Diagnosis. For the diagnosis of autoimmune hepatitis, certain laboratory and histological features are necessary; lack of serum markers of viral infections; denial of alcohol abuse; lack of indications of blood transfusion or the use of a history of hepatotoxic drugs; presence of hypergammaglobulinemia. Histological changes (see above) in autoimmune hepatitis can include lobular hepatitis, if it is combined with periportal hepatitis, whereas (!) Lesions of the bile ducts, copper deposits and other changes indicating a different etiology of lobular hepatitis exclude the diagnosis of autoimmune hepatitis A. Diagnosis requires high titer (at least 1:80 in adult patients and 1:20 in children) antinuclear antibodies (ANA), antibodies to smooth muscle cells (SMA), or antibodies to liver microsomes or kidneys of type 1 ( LKM-1).

To diagnose atypical forms, it is important to identify their similarities with autoimmune hepatitis. Atypical varieties of autoimmune hepatitis usually occur sluggishly, they (!) Are characterized by non-specific symptoms, in particular fatigue, joint and muscle pain. Typical for hepatitis biochemical changes are combined with laboratory indicators characteristic of cholestasis, or prevail over them; severe pruritus, xanthelasma and hyperpigmentation are rare. (!) Atypical forms occur at any age in both sexes, but more often in women under 40 years of age. Histological examination identifies signs of periportal hepatitis in combination with or without lobular hepatitis characteristic of autoimmune hepatitis, but at the same time uncharacteristic morphological changes are often observed: bile duct damage, steatosis (fatty degeneration) and portal accumulation of lymphoid cells. Liver biopsy (!) Has no independent diagnostic value for atypical forms of autoimmune hepatitis. Liver biopsy reveals deviations from the norm, which should be considered only taking into account the relevant clinical picture. To date, none of the atypical forms of autoimmune hepatitis has been identified as an independent nosological unit.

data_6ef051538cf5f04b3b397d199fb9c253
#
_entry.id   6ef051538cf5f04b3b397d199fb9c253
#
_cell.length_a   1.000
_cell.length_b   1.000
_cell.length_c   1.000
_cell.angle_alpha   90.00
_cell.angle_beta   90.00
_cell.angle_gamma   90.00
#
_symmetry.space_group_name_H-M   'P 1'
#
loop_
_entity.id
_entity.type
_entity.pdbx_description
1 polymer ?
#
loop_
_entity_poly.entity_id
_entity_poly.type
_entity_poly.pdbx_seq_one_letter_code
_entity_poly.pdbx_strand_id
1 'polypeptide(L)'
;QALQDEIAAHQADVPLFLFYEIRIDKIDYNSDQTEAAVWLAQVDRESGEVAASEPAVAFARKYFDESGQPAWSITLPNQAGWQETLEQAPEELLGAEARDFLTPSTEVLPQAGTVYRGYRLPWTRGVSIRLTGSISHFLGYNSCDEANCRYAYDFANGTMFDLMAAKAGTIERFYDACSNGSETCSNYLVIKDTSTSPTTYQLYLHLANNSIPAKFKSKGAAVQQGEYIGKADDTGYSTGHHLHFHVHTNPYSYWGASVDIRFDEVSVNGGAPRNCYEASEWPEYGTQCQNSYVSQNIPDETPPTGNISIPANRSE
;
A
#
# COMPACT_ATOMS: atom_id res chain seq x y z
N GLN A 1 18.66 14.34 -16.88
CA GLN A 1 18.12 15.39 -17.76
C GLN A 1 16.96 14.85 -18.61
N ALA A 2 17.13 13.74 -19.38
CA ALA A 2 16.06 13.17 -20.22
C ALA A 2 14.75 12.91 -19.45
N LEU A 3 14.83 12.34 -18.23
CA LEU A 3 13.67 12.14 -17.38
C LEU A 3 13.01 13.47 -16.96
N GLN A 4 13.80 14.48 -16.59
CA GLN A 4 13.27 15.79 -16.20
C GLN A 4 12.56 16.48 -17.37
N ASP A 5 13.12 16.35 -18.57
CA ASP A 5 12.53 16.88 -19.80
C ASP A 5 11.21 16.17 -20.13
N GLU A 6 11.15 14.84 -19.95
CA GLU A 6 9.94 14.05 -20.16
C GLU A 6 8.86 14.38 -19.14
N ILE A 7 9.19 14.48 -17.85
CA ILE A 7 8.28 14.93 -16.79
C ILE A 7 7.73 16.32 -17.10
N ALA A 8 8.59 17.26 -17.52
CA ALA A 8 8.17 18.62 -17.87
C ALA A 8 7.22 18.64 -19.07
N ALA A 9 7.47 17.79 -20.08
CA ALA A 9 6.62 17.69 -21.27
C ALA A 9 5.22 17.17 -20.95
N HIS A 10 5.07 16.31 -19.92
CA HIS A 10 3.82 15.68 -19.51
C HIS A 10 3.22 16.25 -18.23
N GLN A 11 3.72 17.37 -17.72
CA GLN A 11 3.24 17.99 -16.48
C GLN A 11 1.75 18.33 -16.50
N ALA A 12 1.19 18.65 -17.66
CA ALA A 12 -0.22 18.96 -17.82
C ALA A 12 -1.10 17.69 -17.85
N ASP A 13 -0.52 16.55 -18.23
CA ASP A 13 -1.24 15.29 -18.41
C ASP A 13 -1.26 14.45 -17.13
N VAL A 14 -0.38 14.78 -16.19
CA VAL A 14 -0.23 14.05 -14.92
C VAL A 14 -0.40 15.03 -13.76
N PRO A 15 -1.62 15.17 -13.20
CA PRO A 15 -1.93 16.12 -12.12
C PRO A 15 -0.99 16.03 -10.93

Treatment . The basis of treatment is the prescription of prednisolone (which is also the drug of choice for starting treatment with atypical variants of autoimmune hepatitis). The response to this therapy is one of the criteria for the diagnosis of “autoimmune hepatitis.” Treatment with prednisone should be prescribed (!) To all patients with autoimmune high-activity hepatitis with fibrosis and cirrhosis or without. Usually, the initial dose of prednisone is 20-30 mg / day, followed by a gradual reduction to maintenance (usually 10 mg / day). Daily intake is preferred once in the morning. In patients with a moderate degree of disease activity, the administration of prednisone is often determined by the presence of complaints and symptoms of the disease. Patients without symptoms and with a moderate degree of activity of the process on the histological picture do not need treatment, but should be regularly observed to (!) Timely identify signs of disease progression. The combination of prednisolone with azathioprine can reduce side effects (a small dose of prednisone is required ). It is better to give 10 mg / day of prednisone with 50 mg / day of azathioprine than one prednisone, but in larger doses of e. Azathioprine itself is not able to induce remission, but its addition to prednisone supports it even at a dose of 1 mg / kg / day. With the ineffectiveness of treatment with azathioprine, 6-mercaptopurine is prescribed.